Weekend Reading: Build or Buy, OKRs, and Employee Onboarding
This was one of my favorite reads this week, on the topic of “build vs. buy” in IT organizations. In SaaS, this is one of the most common conversations you run into, particularly with medium to large sized companies. With large enterprises the lure of building their “own IP” is so attractive so frequently (because they have some resources), yet most of the time they have no real clue what they’re convincing themselves to do. Building something great that truly solves a problem and gets better over time is enormously expensive and tiring. If you’re a services or consulting company focused on that type of revenue, trying to maintain the investment over the long term in your own software platforms is almost always a mistake. Even most companies who do nothing but make software fail.
Running the things you built is even more expensive than building them. You may understand the cost to build a product, but you almost certainly haven’t budgeted enough to support it in the future. Software products don’t keep running on their own and will need to be supported, improved, patched and ported to new technology in the future. If you really want to build, plan your ‘run’ costs carefully. Expect it to be at least twice the figure in your head, and add n (where n is a very large integer indeed).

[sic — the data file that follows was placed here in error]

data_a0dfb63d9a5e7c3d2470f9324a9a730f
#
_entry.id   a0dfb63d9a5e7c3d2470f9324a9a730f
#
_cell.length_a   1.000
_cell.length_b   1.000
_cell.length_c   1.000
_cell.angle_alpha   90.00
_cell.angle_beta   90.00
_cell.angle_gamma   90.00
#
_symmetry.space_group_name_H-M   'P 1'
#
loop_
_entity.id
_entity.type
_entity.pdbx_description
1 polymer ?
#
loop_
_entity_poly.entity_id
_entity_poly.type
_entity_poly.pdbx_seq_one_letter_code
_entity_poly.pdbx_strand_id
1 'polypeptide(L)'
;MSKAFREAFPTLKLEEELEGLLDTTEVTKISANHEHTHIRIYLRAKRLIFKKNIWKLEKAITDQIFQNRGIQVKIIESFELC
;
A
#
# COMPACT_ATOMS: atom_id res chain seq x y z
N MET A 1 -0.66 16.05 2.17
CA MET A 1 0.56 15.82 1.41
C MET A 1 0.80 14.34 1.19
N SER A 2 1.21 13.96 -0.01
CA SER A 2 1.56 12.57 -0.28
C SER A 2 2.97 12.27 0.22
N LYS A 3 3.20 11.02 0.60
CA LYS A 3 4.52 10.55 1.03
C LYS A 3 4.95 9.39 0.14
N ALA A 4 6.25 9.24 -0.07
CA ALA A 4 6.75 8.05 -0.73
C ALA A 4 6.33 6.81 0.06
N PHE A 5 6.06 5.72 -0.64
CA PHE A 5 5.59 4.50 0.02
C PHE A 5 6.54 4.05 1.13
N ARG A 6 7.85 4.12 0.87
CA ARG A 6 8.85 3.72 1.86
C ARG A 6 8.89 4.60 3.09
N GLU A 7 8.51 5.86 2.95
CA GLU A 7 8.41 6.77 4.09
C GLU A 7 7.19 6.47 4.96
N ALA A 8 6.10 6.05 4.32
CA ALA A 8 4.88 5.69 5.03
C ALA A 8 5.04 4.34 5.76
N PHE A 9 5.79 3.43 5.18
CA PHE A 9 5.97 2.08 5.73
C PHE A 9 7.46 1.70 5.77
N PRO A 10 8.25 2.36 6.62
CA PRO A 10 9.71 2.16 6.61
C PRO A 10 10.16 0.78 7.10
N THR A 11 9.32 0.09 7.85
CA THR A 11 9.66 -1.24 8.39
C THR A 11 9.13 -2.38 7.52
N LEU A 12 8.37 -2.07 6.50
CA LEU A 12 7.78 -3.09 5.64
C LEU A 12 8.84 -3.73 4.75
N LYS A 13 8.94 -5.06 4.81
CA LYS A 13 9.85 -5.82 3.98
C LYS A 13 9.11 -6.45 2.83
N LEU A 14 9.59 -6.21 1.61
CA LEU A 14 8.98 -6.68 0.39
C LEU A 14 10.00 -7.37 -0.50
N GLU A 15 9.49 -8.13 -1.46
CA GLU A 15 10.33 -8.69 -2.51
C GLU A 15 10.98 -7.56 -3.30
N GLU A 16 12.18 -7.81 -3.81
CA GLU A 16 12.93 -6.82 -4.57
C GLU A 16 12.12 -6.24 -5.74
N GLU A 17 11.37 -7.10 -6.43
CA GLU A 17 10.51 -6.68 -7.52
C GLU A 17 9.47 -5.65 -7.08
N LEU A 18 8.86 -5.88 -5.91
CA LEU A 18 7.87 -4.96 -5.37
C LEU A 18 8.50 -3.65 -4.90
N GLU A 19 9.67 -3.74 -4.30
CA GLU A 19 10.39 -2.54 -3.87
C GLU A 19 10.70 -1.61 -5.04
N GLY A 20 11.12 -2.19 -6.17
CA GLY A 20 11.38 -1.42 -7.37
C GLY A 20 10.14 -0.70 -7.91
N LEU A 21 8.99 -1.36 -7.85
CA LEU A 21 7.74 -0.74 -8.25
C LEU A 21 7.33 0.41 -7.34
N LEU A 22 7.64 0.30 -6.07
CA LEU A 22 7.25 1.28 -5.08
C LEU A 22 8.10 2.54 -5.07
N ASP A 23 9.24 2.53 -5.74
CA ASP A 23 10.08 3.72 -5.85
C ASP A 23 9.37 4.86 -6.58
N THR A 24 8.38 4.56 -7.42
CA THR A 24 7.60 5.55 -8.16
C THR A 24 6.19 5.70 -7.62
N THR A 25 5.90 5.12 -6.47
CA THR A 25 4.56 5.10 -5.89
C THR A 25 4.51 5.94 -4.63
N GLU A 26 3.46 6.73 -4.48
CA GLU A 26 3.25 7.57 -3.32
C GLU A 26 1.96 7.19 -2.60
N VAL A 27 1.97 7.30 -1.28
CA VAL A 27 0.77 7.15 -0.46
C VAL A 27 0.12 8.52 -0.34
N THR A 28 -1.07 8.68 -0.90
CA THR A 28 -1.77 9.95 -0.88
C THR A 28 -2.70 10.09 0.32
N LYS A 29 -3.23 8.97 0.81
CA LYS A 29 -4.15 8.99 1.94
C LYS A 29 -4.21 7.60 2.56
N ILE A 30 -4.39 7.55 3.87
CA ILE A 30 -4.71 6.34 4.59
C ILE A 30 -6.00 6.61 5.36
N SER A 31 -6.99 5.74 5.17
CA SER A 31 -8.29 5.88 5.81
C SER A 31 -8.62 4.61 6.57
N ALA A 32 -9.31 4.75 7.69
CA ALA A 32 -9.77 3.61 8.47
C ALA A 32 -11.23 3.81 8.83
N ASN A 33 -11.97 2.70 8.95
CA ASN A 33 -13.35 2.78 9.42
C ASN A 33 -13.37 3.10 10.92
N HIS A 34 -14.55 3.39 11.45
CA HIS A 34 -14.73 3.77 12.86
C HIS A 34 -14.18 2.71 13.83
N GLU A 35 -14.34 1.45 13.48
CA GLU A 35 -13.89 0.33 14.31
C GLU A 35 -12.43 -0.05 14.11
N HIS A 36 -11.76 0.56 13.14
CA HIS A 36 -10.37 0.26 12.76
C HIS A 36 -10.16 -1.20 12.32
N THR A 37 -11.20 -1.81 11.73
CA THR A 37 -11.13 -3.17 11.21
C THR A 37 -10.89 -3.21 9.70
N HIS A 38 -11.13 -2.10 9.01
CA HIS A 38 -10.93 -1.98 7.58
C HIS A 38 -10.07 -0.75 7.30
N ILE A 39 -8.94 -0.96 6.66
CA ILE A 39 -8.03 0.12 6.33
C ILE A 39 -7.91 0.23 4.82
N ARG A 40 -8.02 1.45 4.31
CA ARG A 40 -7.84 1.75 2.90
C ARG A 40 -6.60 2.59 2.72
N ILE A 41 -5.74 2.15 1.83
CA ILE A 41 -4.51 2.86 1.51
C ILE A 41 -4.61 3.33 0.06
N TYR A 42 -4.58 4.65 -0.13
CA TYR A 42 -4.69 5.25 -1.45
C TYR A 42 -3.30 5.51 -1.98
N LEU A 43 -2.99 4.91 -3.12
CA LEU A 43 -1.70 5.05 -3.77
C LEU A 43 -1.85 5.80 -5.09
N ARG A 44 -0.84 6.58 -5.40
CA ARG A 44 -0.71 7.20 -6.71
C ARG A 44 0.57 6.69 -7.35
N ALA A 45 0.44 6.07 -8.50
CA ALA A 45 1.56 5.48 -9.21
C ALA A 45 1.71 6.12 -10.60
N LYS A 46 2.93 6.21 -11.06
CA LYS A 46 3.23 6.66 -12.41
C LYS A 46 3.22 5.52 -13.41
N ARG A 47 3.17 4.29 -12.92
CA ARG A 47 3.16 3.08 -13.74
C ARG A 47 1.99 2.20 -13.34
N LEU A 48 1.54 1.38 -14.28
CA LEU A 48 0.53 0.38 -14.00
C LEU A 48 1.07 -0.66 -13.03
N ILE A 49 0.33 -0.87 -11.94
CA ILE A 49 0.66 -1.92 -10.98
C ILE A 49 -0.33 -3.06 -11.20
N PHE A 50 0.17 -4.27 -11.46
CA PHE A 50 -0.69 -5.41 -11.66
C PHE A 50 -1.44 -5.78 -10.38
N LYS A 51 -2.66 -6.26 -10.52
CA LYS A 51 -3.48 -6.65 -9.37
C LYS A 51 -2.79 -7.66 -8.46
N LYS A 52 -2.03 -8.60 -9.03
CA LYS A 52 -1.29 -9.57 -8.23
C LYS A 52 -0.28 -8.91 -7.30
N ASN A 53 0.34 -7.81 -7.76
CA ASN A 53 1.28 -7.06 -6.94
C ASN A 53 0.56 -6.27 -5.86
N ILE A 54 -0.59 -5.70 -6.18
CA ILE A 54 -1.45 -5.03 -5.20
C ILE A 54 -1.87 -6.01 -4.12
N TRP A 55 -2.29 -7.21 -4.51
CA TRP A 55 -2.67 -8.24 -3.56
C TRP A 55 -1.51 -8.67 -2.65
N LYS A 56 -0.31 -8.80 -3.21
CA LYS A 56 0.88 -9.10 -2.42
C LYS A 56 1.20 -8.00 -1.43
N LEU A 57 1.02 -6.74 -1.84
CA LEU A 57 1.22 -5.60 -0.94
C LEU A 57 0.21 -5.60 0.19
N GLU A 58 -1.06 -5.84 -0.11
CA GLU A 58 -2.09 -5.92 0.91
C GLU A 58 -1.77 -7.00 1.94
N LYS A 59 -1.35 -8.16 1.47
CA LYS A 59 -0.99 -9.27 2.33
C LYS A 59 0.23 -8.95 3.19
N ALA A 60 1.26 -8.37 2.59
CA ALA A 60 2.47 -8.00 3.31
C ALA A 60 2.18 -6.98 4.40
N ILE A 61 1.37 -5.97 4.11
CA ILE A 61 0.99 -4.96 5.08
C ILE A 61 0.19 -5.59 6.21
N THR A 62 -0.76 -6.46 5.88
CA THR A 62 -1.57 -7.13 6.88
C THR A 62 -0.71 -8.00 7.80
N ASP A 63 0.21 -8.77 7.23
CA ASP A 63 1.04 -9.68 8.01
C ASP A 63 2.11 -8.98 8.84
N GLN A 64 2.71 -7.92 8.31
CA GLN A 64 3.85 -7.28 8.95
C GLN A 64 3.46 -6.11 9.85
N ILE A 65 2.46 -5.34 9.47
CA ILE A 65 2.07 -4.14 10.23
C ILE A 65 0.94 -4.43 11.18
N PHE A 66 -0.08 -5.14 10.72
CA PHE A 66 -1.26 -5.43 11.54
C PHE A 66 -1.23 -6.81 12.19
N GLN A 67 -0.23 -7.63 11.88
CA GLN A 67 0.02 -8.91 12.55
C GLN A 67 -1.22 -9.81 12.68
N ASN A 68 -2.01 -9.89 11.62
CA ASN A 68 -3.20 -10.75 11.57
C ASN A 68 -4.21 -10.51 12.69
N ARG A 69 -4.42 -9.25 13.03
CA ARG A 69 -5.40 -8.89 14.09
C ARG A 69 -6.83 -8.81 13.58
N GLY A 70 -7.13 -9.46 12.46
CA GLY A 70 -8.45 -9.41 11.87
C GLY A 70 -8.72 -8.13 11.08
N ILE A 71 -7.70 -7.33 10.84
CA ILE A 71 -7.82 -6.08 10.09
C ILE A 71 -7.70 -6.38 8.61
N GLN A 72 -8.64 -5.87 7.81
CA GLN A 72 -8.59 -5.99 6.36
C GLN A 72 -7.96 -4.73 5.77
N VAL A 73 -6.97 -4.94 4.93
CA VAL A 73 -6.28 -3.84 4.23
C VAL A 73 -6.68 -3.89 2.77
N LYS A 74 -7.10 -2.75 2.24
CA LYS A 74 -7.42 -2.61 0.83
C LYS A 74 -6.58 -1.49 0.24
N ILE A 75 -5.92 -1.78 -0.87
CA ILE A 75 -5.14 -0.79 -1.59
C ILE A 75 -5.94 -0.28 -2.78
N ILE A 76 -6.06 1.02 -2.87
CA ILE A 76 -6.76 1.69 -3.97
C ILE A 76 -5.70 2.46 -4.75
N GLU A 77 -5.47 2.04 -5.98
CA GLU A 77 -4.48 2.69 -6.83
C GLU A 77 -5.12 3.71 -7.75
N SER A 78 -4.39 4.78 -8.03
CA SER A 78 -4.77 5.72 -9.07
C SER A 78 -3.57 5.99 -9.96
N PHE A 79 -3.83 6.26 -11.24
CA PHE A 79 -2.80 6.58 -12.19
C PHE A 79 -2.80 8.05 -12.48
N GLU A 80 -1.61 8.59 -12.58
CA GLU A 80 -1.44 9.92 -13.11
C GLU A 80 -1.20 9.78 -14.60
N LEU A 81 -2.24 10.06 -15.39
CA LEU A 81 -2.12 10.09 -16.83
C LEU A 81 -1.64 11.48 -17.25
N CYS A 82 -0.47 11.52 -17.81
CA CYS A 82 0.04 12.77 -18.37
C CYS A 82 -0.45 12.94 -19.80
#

I thought this was a good list with helpful reminders on how to plan for new employee onboarding. Recruiting and hiring new people is so much work and so stressful that it’s easy to fall into the trap of considering it “done” once the offer letter is out and signed. The reality is you haven’t even started yet. I really liked the idea of helping your new hire get excited about the new gig through rallying the rest of the team:
I always ask my current team to each send a personal email and tell the new hire how excited each of them is to work with the new employee. Getting a rush of emails from your new team gives you a huge confidence and motivational boost. It’s also a quick way to build bonds between the team and the new employee. The stronger the bonds are and the more excitement there is about the new role, the more likely it is that the new hire joins your team.\
A nice overview guide on how to use OKRs (objectives and key results) for goal-setting.